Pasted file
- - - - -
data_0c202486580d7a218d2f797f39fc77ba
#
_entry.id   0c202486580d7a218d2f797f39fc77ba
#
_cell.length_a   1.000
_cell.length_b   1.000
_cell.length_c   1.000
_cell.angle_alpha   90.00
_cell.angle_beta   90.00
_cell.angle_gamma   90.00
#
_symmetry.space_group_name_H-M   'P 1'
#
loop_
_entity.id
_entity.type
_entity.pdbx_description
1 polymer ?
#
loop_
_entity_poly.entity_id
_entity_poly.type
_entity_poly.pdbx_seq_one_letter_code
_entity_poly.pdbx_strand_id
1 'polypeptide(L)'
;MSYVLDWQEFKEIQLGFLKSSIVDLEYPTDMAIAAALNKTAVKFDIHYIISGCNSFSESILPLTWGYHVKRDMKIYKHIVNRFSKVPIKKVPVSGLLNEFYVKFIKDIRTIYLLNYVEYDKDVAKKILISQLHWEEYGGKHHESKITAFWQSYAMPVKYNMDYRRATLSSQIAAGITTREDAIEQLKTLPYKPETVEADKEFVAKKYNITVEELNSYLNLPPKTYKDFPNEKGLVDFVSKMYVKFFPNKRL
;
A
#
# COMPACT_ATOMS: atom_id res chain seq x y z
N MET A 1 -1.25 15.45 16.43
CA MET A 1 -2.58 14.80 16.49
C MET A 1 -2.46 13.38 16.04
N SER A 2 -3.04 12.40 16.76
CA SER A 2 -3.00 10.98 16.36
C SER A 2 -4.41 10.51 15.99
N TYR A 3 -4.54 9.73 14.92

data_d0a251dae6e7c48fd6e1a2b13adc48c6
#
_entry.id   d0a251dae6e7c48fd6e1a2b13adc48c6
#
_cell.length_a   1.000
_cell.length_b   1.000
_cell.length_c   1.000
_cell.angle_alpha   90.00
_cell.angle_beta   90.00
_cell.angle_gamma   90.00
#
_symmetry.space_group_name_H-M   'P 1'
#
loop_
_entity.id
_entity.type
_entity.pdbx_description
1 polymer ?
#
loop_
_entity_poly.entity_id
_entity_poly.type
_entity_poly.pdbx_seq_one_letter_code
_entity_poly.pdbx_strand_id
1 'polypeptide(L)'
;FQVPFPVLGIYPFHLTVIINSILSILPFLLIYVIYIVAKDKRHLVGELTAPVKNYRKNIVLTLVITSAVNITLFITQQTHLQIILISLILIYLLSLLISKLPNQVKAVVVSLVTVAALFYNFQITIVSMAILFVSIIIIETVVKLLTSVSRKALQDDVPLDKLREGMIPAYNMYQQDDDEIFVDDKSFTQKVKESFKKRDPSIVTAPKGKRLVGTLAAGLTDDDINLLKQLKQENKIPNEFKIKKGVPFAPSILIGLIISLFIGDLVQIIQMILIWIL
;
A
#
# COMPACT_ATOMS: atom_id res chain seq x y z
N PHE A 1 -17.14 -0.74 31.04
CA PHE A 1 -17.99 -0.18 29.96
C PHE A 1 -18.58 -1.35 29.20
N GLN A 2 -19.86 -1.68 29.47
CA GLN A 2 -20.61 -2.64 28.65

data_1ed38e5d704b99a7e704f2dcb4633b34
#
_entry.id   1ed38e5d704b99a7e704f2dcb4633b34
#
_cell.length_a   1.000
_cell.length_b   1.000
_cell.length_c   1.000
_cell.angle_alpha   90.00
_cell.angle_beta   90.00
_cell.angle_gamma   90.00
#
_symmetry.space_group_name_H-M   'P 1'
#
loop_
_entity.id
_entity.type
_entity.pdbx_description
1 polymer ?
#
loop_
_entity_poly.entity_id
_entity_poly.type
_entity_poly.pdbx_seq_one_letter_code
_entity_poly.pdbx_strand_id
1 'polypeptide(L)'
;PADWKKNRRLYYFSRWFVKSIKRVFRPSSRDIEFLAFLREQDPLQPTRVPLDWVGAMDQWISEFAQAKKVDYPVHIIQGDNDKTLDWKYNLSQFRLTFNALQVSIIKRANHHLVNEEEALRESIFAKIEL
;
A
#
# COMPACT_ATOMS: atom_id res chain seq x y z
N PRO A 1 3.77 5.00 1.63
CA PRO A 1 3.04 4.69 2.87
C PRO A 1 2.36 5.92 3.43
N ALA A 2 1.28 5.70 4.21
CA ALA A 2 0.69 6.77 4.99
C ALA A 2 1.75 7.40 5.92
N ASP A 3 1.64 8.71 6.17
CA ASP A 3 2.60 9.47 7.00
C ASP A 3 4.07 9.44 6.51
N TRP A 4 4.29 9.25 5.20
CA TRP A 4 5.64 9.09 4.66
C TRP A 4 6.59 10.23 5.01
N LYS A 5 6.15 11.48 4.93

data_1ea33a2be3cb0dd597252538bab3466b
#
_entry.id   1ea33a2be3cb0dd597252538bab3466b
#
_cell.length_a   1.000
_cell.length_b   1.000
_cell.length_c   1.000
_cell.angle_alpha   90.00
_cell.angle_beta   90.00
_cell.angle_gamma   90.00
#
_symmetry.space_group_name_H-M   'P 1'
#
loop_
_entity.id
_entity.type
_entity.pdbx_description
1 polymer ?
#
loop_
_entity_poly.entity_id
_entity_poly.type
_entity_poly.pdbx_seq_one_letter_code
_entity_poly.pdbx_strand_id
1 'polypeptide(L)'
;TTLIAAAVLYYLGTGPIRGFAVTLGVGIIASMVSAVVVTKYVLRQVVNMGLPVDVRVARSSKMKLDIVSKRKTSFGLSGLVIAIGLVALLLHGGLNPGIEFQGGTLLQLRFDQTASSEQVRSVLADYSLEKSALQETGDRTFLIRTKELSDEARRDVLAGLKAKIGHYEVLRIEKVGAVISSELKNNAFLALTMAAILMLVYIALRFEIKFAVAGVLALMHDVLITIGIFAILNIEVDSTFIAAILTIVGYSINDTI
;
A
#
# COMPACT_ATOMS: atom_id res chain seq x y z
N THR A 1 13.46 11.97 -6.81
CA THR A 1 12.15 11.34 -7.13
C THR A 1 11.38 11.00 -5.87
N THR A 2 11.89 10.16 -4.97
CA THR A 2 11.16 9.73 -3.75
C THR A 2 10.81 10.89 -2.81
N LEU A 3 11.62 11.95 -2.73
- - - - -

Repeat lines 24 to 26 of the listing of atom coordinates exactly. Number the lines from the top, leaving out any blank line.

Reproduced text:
_entity_poly.pdbx_strand_id
1 'polypeptide(L)'
;MSYVLDWQEFKEIQLGFLKSSIVDLEYPTDMAIAAALNKTAVKFDIHYIISGCNSFSESILPLTWGYHVKRDMKIYKHIVNRFSKVPIKKVPVSGLLNEFYVKFIKDIRTIYLLNYVEYDKDVAKKILISQLHWEEYGGKHHESKITAFWQSYAMPVKYNMDYRRATLSSQIAAGITTREDAIEQLKTLPYKPETVEADKEFVAKKYNITVEELNSYLNLPPKTYKDFPNEKGLVDFVSKMYVKFFPNKRL